Recovery from “schizophrenia” and other “psychotic disorders”Containing opposites, spirits, and “schizophrenia”I need to remind everyone that blogs on “schizophrenia” should not be ignored by people who think it does not apply to them. This post too, is potentially meaningful to anyone regardless of diagnosis. “Schizophrenia” can be seen as revolving around having difficulty in containing opposites, such as love and aggression. In normal everyday culture, opposites are often contained simply by pretending they aren’t there and aren’t supposed to be there, while “under the table” they are allowed to coexist. In other words, hypocrisy is the rule. Those who end up defined as “schizophrenic” are often those who actually attempt to do what the culture says it does, which is to get rid of one opposite in favor of another. This sets off an internal war, as other parts of the self rise up to prevent any such elimination, since in reality both opposites are necessary to life. — At the same time, when people who are caught up in “schizophrenia” manage to recover, they do a huge service for the culture, because they find ways to accomplish the reconciliation of opposites in new ways, and often ways that are much less hypocritical than those common in the culture beforehand. — Of course, problems with opposites manifest as other disorders as well. Elizabeth Howell writes well about this in her chapter in the book “Psychosis, Trauma and Dissociation: emerging perspectives on severe psychopathology.” She writes that what we call borderline personality disorder emerges out of a pattern where a person alternates between being “hyperattached” which means ignoring abuse etc. in order to attach, and being totally focused on aggression, with no regard to one’s need for attachment. This follows from the abused child’s dilemna, of both needing to attach and needing to defend against abuse. read the rest here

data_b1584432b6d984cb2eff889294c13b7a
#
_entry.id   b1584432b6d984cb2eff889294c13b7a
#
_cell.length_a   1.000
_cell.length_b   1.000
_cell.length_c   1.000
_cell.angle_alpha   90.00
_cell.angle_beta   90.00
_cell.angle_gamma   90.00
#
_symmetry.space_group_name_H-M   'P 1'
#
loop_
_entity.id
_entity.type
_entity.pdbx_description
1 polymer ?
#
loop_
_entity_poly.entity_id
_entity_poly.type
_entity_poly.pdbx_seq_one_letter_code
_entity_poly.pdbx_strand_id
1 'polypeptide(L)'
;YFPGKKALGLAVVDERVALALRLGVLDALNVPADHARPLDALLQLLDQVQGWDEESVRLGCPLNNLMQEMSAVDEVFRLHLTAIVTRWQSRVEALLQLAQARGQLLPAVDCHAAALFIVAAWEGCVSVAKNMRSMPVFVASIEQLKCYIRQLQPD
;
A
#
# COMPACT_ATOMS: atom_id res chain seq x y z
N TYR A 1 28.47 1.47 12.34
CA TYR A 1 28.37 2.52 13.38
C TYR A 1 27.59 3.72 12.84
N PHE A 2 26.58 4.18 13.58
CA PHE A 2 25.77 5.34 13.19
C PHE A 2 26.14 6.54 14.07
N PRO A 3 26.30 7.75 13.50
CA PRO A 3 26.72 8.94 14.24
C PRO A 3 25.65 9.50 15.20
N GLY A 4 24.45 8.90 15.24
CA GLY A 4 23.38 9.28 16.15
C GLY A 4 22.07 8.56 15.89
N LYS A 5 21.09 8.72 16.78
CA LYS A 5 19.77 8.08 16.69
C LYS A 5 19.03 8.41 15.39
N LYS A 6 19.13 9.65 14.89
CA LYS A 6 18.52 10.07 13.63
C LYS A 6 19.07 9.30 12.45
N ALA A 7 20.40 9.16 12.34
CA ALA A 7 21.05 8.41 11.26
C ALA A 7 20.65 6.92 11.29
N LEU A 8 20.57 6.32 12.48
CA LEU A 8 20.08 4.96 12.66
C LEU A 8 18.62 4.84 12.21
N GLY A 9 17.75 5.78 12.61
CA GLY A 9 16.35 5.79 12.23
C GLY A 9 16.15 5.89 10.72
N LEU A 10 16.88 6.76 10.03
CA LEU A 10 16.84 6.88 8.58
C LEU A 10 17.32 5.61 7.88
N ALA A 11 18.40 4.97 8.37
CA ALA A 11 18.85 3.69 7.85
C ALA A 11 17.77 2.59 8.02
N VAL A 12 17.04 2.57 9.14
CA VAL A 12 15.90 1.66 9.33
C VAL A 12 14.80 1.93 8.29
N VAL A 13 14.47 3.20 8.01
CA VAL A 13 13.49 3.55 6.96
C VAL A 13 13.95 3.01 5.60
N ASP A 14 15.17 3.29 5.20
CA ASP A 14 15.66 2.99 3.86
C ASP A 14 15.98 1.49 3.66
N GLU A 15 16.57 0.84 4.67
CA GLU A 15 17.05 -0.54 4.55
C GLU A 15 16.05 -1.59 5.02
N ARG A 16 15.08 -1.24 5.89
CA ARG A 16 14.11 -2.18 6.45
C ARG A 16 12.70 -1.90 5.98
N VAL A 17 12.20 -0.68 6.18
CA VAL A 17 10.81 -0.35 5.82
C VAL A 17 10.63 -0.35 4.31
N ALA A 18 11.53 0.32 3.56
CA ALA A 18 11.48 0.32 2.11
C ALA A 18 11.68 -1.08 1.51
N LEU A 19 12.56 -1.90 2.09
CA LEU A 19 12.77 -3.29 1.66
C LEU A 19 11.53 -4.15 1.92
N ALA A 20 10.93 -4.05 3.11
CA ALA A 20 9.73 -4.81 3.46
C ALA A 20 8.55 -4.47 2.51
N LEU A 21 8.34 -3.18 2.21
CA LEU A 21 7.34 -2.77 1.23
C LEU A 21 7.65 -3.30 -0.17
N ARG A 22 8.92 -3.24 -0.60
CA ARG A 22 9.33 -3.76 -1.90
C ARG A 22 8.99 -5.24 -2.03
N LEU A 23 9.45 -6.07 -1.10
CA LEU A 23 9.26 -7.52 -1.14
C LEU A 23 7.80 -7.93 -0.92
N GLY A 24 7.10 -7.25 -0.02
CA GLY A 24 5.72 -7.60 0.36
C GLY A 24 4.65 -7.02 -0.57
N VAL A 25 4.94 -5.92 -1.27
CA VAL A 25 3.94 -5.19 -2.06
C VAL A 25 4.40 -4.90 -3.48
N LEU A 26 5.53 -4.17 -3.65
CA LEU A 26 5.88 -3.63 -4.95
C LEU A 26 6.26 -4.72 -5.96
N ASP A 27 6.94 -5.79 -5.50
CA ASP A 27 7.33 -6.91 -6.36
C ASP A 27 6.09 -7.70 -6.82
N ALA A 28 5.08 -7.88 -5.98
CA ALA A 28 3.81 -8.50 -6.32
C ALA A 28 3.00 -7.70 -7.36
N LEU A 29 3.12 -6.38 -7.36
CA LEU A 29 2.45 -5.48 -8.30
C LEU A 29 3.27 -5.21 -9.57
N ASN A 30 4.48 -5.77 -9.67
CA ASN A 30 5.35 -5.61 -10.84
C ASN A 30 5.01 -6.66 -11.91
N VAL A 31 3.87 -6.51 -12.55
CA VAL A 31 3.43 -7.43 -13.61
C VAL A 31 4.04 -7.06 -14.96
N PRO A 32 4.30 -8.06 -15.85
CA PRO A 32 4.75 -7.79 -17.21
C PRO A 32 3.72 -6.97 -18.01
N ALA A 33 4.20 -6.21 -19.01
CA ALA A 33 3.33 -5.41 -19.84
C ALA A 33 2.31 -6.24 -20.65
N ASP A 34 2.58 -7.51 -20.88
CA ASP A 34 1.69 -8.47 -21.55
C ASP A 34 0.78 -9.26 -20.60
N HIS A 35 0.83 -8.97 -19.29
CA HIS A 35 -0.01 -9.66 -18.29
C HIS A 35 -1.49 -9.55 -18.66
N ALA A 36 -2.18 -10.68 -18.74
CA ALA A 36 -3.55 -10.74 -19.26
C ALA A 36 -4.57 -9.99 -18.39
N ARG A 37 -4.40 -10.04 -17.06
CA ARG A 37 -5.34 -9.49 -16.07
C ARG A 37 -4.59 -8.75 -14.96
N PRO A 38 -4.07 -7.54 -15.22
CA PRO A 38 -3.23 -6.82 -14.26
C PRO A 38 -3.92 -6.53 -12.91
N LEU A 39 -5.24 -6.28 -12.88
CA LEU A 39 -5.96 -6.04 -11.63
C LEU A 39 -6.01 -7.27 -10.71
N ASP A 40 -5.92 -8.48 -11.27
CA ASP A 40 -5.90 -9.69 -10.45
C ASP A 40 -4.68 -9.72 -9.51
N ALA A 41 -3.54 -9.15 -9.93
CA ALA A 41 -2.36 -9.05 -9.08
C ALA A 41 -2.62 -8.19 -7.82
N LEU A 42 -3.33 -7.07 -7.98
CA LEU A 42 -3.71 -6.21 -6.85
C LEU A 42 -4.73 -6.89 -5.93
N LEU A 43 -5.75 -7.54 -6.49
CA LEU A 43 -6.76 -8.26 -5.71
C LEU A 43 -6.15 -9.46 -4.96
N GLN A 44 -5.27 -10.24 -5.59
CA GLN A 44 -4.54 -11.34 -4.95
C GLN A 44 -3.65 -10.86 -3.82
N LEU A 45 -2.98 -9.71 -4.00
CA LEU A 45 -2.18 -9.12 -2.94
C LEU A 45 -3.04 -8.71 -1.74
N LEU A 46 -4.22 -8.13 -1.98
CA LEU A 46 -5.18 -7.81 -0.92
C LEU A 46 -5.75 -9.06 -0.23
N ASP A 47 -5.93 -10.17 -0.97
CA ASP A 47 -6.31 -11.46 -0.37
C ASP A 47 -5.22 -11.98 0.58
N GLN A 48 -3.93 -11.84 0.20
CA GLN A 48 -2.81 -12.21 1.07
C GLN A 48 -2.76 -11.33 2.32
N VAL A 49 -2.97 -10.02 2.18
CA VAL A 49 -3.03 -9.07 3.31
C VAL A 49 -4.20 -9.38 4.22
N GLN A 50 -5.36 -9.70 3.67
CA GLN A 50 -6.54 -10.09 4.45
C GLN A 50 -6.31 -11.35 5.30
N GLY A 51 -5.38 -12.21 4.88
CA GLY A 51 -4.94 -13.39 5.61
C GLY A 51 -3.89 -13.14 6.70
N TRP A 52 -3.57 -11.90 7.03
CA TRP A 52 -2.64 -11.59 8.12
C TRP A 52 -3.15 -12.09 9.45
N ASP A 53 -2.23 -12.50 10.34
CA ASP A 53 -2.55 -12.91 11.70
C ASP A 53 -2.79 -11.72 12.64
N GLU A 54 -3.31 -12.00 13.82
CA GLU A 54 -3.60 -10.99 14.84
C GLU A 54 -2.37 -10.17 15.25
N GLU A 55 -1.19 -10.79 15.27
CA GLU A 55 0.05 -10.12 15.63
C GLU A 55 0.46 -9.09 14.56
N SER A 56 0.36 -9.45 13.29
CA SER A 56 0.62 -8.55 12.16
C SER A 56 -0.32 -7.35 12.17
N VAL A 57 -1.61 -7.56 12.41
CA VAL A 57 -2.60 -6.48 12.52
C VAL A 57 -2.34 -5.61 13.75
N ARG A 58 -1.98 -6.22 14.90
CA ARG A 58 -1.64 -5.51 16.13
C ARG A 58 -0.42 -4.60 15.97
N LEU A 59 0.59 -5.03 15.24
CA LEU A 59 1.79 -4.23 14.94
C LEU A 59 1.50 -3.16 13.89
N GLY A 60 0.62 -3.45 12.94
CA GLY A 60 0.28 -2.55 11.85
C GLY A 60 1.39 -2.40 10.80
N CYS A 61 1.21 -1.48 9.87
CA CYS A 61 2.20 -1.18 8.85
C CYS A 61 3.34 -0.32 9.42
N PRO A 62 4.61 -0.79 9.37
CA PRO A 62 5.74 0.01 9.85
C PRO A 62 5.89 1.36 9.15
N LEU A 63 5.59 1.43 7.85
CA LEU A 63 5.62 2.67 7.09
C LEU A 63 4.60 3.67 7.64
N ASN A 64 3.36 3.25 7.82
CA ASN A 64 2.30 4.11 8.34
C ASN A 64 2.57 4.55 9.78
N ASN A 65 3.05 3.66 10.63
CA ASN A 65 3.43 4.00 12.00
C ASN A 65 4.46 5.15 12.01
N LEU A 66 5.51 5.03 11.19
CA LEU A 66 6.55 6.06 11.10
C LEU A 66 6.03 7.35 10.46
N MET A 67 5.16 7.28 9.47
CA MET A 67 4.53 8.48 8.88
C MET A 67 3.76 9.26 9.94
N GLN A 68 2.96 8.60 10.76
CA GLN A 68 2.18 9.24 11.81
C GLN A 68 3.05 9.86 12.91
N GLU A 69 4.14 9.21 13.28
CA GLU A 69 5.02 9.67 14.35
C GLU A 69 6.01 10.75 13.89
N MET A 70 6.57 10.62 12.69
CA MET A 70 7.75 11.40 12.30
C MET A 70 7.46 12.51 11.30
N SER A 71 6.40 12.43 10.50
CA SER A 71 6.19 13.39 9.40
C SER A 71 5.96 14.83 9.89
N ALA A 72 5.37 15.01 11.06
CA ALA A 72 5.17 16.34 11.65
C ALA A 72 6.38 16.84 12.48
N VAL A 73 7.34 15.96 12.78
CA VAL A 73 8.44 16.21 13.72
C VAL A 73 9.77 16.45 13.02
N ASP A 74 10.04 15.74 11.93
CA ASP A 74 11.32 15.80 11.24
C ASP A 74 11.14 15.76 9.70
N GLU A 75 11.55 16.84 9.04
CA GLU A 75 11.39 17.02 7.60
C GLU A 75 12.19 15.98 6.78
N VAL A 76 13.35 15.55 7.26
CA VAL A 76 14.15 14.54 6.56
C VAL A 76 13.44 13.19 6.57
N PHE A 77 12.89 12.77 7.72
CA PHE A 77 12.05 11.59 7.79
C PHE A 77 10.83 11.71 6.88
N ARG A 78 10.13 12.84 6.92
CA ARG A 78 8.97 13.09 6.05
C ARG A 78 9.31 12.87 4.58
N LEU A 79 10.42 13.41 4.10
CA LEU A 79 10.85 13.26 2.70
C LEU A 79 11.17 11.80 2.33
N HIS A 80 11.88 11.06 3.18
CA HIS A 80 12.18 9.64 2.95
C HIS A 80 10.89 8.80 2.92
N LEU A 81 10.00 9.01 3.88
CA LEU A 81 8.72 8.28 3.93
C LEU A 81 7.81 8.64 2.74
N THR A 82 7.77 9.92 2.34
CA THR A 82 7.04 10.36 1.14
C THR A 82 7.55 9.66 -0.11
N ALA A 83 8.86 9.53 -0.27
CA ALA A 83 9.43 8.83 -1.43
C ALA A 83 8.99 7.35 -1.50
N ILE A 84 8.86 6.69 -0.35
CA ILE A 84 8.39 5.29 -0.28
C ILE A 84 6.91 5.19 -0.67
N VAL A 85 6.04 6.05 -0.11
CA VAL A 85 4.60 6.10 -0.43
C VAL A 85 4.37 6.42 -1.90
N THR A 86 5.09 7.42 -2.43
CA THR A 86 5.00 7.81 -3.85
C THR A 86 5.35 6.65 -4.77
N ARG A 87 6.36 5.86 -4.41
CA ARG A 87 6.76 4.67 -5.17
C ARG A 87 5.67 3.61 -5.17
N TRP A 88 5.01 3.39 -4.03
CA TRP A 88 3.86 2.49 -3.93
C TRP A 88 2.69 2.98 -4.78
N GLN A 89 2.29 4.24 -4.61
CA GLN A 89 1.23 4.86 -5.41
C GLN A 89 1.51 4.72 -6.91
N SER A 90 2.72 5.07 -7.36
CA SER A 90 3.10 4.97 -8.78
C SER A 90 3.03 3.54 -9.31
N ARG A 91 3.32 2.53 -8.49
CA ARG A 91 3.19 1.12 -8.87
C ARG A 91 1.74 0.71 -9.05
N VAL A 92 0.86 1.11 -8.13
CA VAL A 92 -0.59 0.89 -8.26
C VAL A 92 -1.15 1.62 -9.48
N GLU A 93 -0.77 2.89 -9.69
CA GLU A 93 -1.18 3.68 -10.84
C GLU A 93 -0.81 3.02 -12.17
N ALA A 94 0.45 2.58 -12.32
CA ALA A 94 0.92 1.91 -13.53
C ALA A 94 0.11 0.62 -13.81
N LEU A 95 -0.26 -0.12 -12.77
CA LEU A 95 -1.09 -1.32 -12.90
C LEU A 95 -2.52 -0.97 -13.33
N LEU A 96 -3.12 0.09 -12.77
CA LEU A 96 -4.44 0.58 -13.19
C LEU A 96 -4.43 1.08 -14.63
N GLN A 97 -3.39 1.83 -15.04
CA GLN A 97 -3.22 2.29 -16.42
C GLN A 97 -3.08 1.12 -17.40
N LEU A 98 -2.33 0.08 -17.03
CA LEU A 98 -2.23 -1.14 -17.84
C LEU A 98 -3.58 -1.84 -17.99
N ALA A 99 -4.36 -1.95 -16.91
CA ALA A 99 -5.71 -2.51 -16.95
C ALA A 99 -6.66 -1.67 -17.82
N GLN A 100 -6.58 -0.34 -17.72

The Creativity Crisis — News Week — This seems a rather ominous thing to me.For the first time, research shows that American creativity is declining. What went wrong—and how we can fix it.